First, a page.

Be Your Own Coach

Looking for a trainer? Be sure he/she is creating an independent athlete and not a dependent client.

Independent Training

Can we admit there are a lot of poor personal trainers out there? Maybe you’ve run into one. Maybe you’re the victim of some bad coaching. Perhaps you’ve “fallen off the wagon” because of some poor instruction.

Far too many believe that a trainer is necessary at all times when they are in the gym or when they want to get back into shape. Few are motivated and even fewer educated when it comes to what to actually do inside of a gym.

Rather than educating the public with simple and plausible programs and solutions, much of the fitness industry exists as a series of “magic bullets” promising ground-breaking new exercise programs with never before seen results …

Many personal trainers are more salesmen than coaches. Rather than teaching and re-enforcing the fundamentals, they create dependent clients with complex, ineffective programs that look sexy but lack substance.

The coach’s role is education, not dependence. A coach should empower athletes to the point where they are comfortable adjusting protocols and methods to fit their own needs. Any program must focus on four key areas:

▪  Health – Are the movements safe for you to comfortably perform? If you’re injured, you’re on the sidelines. Athletes should NEVER become injured as a result of training—that’s insane! A training program should prepare an athlete to perform more effectively, not prevent or hinder him/her from competing.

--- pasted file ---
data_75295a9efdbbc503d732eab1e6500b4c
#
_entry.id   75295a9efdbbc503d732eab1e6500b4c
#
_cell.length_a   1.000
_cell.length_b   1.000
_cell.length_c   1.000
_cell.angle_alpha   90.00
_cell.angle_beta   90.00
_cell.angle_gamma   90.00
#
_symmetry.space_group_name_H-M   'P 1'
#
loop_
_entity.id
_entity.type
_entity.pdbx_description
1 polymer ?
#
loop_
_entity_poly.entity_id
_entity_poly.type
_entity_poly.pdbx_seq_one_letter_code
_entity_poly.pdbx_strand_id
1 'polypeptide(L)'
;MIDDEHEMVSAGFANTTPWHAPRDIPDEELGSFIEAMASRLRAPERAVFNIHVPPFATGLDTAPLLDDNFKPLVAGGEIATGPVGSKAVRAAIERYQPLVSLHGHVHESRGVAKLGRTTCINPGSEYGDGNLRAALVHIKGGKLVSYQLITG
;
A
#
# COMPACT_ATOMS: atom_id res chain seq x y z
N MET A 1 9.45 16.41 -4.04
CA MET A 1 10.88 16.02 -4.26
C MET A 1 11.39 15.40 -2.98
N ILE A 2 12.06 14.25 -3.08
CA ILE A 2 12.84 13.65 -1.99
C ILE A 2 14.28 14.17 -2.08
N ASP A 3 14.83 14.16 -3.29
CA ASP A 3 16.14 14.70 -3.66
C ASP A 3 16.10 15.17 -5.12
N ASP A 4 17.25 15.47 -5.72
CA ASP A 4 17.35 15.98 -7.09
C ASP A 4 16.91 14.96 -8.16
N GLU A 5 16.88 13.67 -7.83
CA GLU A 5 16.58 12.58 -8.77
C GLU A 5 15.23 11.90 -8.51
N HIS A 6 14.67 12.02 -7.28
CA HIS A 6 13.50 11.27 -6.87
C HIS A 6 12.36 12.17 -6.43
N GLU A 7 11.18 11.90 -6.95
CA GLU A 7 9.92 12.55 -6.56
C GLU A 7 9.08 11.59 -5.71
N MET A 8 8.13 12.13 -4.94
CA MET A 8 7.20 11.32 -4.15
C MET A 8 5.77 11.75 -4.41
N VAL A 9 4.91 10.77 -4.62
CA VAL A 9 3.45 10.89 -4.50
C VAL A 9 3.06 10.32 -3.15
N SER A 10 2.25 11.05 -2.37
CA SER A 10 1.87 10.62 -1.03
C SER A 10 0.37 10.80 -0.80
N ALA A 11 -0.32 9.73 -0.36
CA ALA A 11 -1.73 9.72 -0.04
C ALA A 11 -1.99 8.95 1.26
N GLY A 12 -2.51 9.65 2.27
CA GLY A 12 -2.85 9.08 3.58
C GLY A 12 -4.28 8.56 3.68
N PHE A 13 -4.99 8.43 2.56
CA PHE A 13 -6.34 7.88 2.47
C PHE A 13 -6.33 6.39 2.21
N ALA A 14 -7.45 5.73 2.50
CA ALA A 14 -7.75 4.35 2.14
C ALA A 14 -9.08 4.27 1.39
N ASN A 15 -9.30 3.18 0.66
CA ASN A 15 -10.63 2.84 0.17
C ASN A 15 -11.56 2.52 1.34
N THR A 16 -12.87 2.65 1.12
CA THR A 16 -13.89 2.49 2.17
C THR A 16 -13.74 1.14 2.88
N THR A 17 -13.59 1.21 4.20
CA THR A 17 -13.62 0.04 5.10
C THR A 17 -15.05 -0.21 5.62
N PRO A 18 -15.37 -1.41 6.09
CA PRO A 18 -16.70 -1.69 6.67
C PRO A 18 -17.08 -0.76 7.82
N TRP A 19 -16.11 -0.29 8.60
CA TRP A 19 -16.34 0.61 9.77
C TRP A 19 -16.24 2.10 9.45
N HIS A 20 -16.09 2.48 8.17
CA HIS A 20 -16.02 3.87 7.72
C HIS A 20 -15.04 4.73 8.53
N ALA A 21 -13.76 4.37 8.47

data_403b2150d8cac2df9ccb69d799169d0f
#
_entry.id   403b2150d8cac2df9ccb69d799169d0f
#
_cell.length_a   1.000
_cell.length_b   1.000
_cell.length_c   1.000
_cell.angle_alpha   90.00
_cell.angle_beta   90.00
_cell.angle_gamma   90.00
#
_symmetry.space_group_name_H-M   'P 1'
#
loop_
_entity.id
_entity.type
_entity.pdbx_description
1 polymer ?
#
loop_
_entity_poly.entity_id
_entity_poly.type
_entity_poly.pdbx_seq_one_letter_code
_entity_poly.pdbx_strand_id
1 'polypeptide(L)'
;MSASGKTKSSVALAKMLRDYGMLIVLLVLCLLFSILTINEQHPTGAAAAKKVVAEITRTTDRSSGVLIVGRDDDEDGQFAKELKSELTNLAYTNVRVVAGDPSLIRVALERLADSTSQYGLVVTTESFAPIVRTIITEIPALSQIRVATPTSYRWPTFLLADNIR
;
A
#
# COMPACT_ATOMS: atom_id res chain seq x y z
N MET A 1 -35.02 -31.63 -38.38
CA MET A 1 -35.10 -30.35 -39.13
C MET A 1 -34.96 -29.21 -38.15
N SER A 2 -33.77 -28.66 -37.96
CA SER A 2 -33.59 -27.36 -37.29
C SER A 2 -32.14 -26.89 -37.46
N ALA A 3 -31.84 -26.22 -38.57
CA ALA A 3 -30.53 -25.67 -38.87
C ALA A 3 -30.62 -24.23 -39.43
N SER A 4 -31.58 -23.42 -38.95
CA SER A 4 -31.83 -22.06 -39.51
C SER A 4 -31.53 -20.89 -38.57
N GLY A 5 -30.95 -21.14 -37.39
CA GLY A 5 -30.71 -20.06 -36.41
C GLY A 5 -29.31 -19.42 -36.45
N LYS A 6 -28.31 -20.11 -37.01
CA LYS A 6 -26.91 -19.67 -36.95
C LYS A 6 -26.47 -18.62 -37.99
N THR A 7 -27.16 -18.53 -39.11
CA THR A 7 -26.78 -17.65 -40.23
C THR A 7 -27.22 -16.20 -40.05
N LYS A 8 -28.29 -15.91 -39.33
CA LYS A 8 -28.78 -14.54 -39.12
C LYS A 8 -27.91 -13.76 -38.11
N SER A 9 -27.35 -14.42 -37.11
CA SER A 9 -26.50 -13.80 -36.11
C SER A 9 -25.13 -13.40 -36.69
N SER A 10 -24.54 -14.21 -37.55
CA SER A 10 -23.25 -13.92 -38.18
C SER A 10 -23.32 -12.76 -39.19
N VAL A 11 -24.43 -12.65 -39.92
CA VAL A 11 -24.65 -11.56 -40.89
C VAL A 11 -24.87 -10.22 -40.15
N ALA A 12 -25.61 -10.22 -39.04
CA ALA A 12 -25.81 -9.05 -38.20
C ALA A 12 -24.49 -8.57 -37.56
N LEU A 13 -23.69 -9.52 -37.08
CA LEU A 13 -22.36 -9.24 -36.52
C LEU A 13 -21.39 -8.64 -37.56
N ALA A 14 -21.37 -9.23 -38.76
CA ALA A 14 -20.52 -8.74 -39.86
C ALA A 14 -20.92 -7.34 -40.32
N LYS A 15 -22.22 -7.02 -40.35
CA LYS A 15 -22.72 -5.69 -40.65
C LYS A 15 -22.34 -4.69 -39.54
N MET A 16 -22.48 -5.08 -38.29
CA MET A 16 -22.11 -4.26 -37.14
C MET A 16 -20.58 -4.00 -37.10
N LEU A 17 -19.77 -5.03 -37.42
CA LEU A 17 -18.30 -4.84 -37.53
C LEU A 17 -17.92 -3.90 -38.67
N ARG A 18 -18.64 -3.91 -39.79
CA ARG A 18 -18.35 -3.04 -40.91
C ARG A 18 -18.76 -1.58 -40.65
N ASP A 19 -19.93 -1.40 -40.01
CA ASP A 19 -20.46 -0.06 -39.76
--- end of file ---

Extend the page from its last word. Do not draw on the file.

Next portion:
▪  Functionality – Does your program address the physical demands of your sport or lifestyle? Can you perform the movements that are required in your chosen activity?

▪  Injury Prevention and Longevity – Will the program prolong your career or is it so intense (and inappropriate) that there could be long-term consequences from training? A training program must address the demands of the future as well as the present.

▪  Power Development – Will the program make you a faster, more powerful athlete? Are you performing explosive movements? Are complex, multijoint power movements a part of your routine? The older we get, the more rapidly we lose the ability to produce power. Power development and maintenance must be a central part of any athlete’s program.

Athletes should develop the absolute simplest program that meets the physical demands of their sport.

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